Where do Marsh Tits draw the line?

Marsh Tit, photograph by Jill Pakenham

The taxonomy of tits has been reviewed several times since they were first classified, with species such as Willow Tit and Marsh Tit, once considered one and the same, now classed as separate. Debate continues about subspecies, despite advances in molecular techniques and other tools. Marsh Tit, which has variation in coloration, wing and tail length across its range, is one species for which classification at this level remains unresolved.

The taxonomy of tits has been reviewed several times since they were first classified, with species such as Willow Tit and Marsh Tit, once considered one and the same, now classed as separate. Debate continues about subspecies, despite advances in molecular techniques and other tools. Marsh Tit, which has variation in coloration, wing and tail length across its range, is one species for which classification at this level remains unresolved.

Marsh Tits in Britain underwent a 73% decline between 1966 and 2013. Two subspecies, Poecile palustris palustris and Poecile palustris dresseri, are designated in government biodiversity action plans, but it is not clear whether this distinction actually exists in British birds. BTO is part of a new collaborative study, led by the Centre for Ecology and Hydrology and published in the BTO journal Bird Study, which examines the question of Marsh Tit subspecies using measurements of wing and tail length collected during bird ringing at 14 sites across Europe, including eight in Britain.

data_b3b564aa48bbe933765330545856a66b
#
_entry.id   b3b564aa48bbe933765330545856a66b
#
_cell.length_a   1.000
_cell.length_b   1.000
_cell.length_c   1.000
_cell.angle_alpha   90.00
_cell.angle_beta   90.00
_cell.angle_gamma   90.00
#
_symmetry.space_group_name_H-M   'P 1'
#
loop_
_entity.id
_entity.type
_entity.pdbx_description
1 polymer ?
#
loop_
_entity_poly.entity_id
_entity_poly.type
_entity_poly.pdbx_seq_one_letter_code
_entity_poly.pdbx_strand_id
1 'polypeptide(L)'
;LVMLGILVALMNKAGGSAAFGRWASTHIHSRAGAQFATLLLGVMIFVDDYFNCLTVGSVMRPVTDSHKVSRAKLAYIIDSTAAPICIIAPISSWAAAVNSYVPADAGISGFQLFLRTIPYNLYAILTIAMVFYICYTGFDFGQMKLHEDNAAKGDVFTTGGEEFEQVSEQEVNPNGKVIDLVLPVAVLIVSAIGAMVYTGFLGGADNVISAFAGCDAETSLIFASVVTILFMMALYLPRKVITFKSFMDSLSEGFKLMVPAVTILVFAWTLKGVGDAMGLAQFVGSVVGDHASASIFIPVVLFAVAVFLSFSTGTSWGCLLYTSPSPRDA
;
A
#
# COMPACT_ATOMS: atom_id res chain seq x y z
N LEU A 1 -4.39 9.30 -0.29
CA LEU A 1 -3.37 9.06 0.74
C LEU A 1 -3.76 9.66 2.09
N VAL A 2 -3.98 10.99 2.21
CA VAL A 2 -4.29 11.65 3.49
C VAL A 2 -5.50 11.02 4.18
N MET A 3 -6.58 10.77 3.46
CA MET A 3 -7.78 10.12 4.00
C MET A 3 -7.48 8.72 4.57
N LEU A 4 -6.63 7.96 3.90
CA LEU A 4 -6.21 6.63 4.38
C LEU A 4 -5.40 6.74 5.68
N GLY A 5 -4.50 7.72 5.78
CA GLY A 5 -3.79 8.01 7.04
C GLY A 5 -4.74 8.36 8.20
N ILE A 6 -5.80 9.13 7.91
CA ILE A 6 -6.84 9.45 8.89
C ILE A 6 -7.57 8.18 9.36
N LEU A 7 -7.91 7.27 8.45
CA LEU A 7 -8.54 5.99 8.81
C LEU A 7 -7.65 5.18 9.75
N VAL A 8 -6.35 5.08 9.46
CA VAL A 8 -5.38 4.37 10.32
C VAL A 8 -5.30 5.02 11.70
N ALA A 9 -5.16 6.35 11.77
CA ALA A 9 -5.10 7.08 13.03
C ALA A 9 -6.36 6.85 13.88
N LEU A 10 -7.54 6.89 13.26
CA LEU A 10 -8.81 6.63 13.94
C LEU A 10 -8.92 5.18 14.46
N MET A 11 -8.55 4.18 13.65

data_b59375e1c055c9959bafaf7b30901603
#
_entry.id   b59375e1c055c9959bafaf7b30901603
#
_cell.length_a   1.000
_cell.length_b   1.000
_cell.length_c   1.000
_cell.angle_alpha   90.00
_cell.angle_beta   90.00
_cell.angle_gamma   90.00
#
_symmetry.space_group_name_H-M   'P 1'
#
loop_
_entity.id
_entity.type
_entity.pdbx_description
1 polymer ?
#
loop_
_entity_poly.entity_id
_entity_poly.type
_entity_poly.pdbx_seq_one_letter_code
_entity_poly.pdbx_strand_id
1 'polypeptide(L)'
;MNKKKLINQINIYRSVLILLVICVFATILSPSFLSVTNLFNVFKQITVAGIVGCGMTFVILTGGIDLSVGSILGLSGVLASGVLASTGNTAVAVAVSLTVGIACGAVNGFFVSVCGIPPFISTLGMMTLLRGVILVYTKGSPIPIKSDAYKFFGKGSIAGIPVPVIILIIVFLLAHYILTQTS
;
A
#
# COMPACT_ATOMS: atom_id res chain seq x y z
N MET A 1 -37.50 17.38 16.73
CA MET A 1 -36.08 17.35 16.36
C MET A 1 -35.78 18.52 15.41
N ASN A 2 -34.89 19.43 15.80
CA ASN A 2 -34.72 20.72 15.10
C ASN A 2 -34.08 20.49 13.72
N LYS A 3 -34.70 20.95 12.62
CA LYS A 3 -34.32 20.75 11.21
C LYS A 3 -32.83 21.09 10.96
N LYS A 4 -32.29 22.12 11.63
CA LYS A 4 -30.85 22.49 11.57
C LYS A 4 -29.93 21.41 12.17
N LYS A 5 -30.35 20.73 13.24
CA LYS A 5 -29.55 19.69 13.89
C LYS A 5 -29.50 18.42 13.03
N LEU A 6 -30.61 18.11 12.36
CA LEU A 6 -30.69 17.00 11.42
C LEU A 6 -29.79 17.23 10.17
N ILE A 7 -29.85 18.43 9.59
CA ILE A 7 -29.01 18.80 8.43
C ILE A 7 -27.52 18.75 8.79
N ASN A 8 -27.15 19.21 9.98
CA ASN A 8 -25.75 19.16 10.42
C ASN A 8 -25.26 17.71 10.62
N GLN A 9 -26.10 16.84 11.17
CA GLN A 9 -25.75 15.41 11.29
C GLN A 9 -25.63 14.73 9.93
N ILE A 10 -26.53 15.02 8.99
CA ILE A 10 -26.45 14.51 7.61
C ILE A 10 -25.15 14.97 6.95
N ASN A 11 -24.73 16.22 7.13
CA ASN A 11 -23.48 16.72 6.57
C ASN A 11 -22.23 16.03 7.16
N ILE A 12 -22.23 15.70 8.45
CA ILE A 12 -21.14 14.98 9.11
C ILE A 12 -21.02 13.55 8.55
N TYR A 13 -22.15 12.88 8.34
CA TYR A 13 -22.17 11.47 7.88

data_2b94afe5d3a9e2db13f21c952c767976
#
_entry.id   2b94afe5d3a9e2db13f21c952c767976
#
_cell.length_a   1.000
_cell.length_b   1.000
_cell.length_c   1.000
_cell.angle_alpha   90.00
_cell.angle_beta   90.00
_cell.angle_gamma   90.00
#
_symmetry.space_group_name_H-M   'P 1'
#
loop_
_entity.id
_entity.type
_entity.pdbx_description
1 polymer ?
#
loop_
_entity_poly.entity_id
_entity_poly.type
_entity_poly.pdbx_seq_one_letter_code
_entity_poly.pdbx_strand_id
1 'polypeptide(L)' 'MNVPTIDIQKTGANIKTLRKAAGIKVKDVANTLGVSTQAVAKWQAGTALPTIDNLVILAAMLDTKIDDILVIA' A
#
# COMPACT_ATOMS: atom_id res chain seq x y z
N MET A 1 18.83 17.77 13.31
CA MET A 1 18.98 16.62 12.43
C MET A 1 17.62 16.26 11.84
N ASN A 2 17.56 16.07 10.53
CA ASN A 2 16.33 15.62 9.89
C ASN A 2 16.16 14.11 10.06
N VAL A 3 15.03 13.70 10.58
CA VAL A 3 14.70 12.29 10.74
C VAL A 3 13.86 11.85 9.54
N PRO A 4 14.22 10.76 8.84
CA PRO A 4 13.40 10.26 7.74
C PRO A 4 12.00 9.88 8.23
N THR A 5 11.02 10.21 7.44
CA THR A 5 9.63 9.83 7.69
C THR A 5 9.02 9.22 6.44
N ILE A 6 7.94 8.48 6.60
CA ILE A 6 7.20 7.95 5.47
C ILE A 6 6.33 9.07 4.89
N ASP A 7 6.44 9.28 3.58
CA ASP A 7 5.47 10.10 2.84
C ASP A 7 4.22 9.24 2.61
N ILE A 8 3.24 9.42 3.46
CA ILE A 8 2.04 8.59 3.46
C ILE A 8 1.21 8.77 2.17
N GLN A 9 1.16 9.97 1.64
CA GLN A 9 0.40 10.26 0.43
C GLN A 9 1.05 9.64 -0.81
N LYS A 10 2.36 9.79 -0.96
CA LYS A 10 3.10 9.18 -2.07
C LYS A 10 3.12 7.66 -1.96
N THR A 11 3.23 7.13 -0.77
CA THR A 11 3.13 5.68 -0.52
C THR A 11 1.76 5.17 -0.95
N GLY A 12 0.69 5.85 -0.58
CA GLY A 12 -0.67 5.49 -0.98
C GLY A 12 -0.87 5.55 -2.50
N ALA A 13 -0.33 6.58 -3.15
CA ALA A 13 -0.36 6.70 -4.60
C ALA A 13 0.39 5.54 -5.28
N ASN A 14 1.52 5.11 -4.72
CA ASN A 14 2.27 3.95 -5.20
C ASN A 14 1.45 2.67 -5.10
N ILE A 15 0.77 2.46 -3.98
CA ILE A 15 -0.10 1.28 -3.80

The results indicate that all British Marsh Tits in the study belonged to the subspecies dresseri, whereas those from elsewhere in Europe were from the palustris subspecies. This has implications for Marsh Tit conservation, as this species has declined in northern England and Scotland faster than in other regions. Previously it was thought the northern populations might be from the palustris subspecies, but evidence from this study suggests there is no ecological or taxonomic reason why birds from southern Britain could not be used for reintroductions further north. This therefore opens a possible new avenue for conservation of this declining species.

Notes

All analyses and fieldwork in Cambridgeshire, and some fieldwork in Suffolk and Berkshire, were funded by the Natural Environment Research Council.

Recent BTO Research

Whinchat - Edmund Fellowes

Monitoring has no effect on Whinchat nests

Willow Warbler

Does the early bird catch the caterpillar?

Common Pipistrelle by Amy Lewis

Scanning for Scottish bats